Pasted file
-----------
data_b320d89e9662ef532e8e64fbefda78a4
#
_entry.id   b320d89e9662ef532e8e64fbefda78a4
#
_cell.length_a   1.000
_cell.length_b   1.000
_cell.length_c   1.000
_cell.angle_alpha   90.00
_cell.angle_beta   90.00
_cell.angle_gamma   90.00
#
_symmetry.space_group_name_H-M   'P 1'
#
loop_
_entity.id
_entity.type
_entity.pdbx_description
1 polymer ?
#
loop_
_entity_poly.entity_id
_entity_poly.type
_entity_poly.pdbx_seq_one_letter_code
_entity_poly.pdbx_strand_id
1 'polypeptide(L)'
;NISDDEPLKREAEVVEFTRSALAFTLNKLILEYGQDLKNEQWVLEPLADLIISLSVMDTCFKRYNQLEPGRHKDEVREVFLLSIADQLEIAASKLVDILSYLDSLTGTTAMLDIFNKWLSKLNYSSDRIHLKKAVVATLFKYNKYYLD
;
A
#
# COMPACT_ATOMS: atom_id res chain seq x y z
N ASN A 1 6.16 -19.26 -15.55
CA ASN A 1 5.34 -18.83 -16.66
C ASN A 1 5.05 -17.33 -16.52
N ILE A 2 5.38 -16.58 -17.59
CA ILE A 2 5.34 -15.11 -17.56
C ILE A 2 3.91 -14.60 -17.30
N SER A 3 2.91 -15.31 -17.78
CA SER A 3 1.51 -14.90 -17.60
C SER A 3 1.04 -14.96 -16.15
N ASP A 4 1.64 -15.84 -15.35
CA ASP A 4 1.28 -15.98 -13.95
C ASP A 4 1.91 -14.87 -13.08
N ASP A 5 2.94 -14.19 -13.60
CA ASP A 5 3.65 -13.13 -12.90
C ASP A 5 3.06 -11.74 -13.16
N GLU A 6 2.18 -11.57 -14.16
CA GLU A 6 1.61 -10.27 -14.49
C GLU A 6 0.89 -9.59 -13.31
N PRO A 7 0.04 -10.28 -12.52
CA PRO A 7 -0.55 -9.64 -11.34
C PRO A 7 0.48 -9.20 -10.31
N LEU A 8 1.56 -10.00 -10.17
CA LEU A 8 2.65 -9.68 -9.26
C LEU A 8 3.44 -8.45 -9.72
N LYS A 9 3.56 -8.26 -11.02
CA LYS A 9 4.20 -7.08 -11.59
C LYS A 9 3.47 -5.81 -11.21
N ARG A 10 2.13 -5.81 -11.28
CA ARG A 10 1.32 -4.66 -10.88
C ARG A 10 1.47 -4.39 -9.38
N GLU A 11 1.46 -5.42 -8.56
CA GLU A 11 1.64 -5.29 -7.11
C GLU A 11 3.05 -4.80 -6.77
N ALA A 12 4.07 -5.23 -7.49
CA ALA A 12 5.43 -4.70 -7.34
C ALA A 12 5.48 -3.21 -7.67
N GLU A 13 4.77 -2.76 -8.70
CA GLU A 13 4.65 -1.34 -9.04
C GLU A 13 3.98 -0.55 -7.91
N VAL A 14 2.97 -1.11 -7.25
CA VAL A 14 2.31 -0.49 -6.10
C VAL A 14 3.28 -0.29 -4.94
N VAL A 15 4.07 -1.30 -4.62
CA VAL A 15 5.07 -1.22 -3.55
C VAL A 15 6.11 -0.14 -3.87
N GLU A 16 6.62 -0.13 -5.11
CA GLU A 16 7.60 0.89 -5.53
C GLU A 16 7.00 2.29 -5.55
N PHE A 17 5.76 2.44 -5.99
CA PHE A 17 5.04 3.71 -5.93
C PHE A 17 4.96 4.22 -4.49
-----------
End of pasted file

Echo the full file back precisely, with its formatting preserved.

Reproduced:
data_b320d89e9662ef532e8e64fbefda78a4
#
_entry.id   b320d89e9662ef532e8e64fbefda78a4
#
_cell.length_a   1.000
_cell.length_b   1.000
_cell.length_c   1.000
_cell.angle_alpha   90.00
_cell.angle_beta   90.00
_cell.angle_gamma   90.00
#
_symmetry.space_group_name_H-M   'P 1'
#
loop_
_entity.id
_entity.type
_entity.pdbx_description
1 polymer ?
#
loop_
_entity_poly.entity_id
_entity_poly.type
_entity_poly.pdbx_seq_one_letter_code
_entity_poly.pdbx_strand_id
1 'polypeptide(L)'
;NISDDEPLKREAEVVEFTRSALAFTLNKLILEYGQDLKNEQWVLEPLADLIISLSVMDTCFKRYNQLEPGRHKDEVREVFLLSIADQLEIAASKLVDILSYLDSLTGTTAMLDIFNKWLSKLNYSSDRIHLKKAVVATLFKYNKYYLD
;
A
#
# COMPACT_ATOMS: atom_id res chain seq x y z
N ASN A 1 6.16 -19.26 -15.55
CA ASN A 1 5.34 -18.83 -16.66
C ASN A 1 5.05 -17.33 -16.52
N ILE A 2 5.38 -16.58 -17.59
CA ILE A 2 5.34 -15.11 -17.56
C ILE A 2 3.91 -14.60 -17.30
N SER A 3 2.91 -15.31 -17.78
CA SER A 3 1.51 -14.90 -17.60
C SER A 3 1.04 -14.96 -16.15
N ASP A 4 1.64 -15.84 -15.35
CA ASP A 4 1.28 -15.98 -13.95
C ASP A 4 1.91 -14.87 -13.08
N ASP A 5 2.94 -14.19 -13.60
CA ASP A 5 3.65 -13.13 -12.90
C ASP A 5 3.06 -11.74 -13.16
N GLU A 6 2.18 -11.57 -14.16
CA GLU A 6 1.61 -10.27 -14.49
C GLU A 6 0.89 -9.59 -13.31
N PRO A 7 0.04 -10.28 -12.52
CA PRO A 7 -0.55 -9.64 -11.34
C PRO A 7 0.48 -9.20 -10.31
N LEU A 8 1.56 -10.00 -10.17
CA LEU A 8 2.65 -9.68 -9.26
C LEU A 8 3.44 -8.45 -9.72
N LYS A 9 3.56 -8.26 -11.02
CA LYS A 9 4.20 -7.08 -11.59
C LYS A 9 3.47 -5.81 -11.21
N ARG A 10 2.13 -5.81 -11.28
CA ARG A 10 1.32 -4.66 -10.88
C ARG A 10 1.47 -4.39 -9.38
N GLU A 11 1.46 -5.42 -8.56
CA GLU A 11 1.64 -5.29 -7.11
C GLU A 11 3.05 -4.80 -6.77
N ALA A 12 4.07 -5.23 -7.49
CA ALA A 12 5.43 -4.70 -7.34
C ALA A 12 5.48 -3.21 -7.67
N GLU A 13 4.77 -2.76 -8.70
CA GLU A 13 4.65 -1.34 -9.04
C GLU A 13 3.98 -0.55 -7.91
N VAL A 14 2.97 -1.11 -7.25
CA VAL A 14 2.31 -0.49 -6.10
C VAL A 14 3.28 -0.29 -4.94
N VAL A 15 4.07 -1.30 -4.62
CA VAL A 15 5.07 -1.22 -3.55
C VAL A 15 6.11 -0.14 -3.87
N GLU A 16 6.62 -0.13 -5.11
CA GLU A 16 7.60 0.89 -5.53
C GLU A 16 7.00 2.29 -5.55
N PHE A 17 5.76 2.44 -5.99
CA PHE A 17 5.04 3.71 -5.93
C PHE A 17 4.96 4.22 -4.49